Q #98: A Course in Miracles seems to be saying very clearly that it is important for the individual reading the book (and each and every Son of God who believes he is separated) to fulfill the Holy Spirit's purpose for the world and time by accepting the Atonement, that is, that the separation never happened, and that the Son of God is one (the Christ) and at home in God the Father.

My question is this: It appears from the above that it will make a difference when "I" or "All" the Sons of God accept the Atonement. Otherwise why would Jesus and the Holy Spirit and God go through all this trouble of bringing the Course into the dream and working with us daily in our struggle to recognize the truth? So what is that difference?

I realize our real Self never separated from the Father so nothing happened in reality. But still, here is the Course, telling us our realization of what the Course teaches is "required." I don't mean this facetiously, but very sincerely: What difference will it all make?

A: It may appear that Jesus or the Holy Spirit have some investment in our accepting the Course’s message, but that is really only a projection of our own ego. The reference to the Course being "required" (T.in.1:2) was really intended only as a message for Helen when she was questioning whether she wanted to do what it was asking her to do, even though she in fact knew it was the answer to her and Bill’s request for another way.

It may also seem that Jesus and the Holy Spirit -- God could not be involved because He is beyond all words and symbols, including the specific symbols of the Course (M.21.1:7) -- have gone to a lot of trouble to give us the Course and get us to practice it, but that is not in fact the reality. They simply are a presence in our mind that reminds us of the alternative to our ego’s thought system (T.5.II.7.1,2,3,4) and it is our own split mind that gives form to that reminder, in a way that we can understand and benefit from. For a more detailed discussion of this, you may wish to refer to the section, "Helen and Jesus: The Illusion and the Reality," in chapter 17 of Absence from Felicity by Kenneth Wapnick.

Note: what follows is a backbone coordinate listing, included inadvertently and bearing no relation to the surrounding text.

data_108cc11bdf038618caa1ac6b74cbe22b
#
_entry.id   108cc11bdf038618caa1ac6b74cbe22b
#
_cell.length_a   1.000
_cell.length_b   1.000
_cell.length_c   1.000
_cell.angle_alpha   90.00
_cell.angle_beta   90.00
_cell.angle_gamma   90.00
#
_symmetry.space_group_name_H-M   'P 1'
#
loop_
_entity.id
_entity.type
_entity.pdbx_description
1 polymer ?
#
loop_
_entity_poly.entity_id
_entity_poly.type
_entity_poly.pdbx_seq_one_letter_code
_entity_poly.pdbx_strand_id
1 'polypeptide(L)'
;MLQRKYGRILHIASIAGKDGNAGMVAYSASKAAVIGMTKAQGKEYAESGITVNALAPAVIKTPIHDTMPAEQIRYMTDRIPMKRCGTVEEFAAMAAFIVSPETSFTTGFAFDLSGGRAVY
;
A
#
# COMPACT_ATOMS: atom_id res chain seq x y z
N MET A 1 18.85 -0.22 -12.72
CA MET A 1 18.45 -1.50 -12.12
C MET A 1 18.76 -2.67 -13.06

Nevertheless, although there is no pressure or urgency as far as Jesus or the Holy Spirit are concerned to have us follow the Course’s teachings -- they know nothing here is real even if we don’t -- your question still calls out for an answer. What difference does it make when we accept the Atonement for ourselves? The only difference is how much time we spend in pain -- and that is our choice. As Jesus observes, "Nothing is ever lost but time, which in the end is meaningless...Yet since you do believe in it, why should you waste it going nowhere....it is hard indeed to wander off, alone and miserable, down a road that leads to nothing and that has no purpose" (T.26.V.2:1,3,6). And so the Course offers us a gentle process for undoing time and its effects, with no demand or insistence about it. Jesus only ever offers us gentle encouragement to look at the consequences of our choice for the ego, describing, in what we may experience as excruciating detail, how we are inflicting pain upon ourselves and how we can make a different choice.


Q #99: I'm currently dating a man who I've been seeing for about three months. I've known him for 3 years and believe that I "love" him. The problem is that my feelings for myself include feelings of unworthiness and self-loathing because I'm overweight. I often feel jealous of his female friends even though I trust that they are just friends. I keep expecting this nice man to run away from me so I keep setting up tests where I tell him very negative things about myself and then ask if he still wants to remain with me. What advice would A Course in Miracles give me to help me to heal the pain of low self-worth and to develop a healthy, holy relationship with this person? He is very considerate of me and respectful toward me.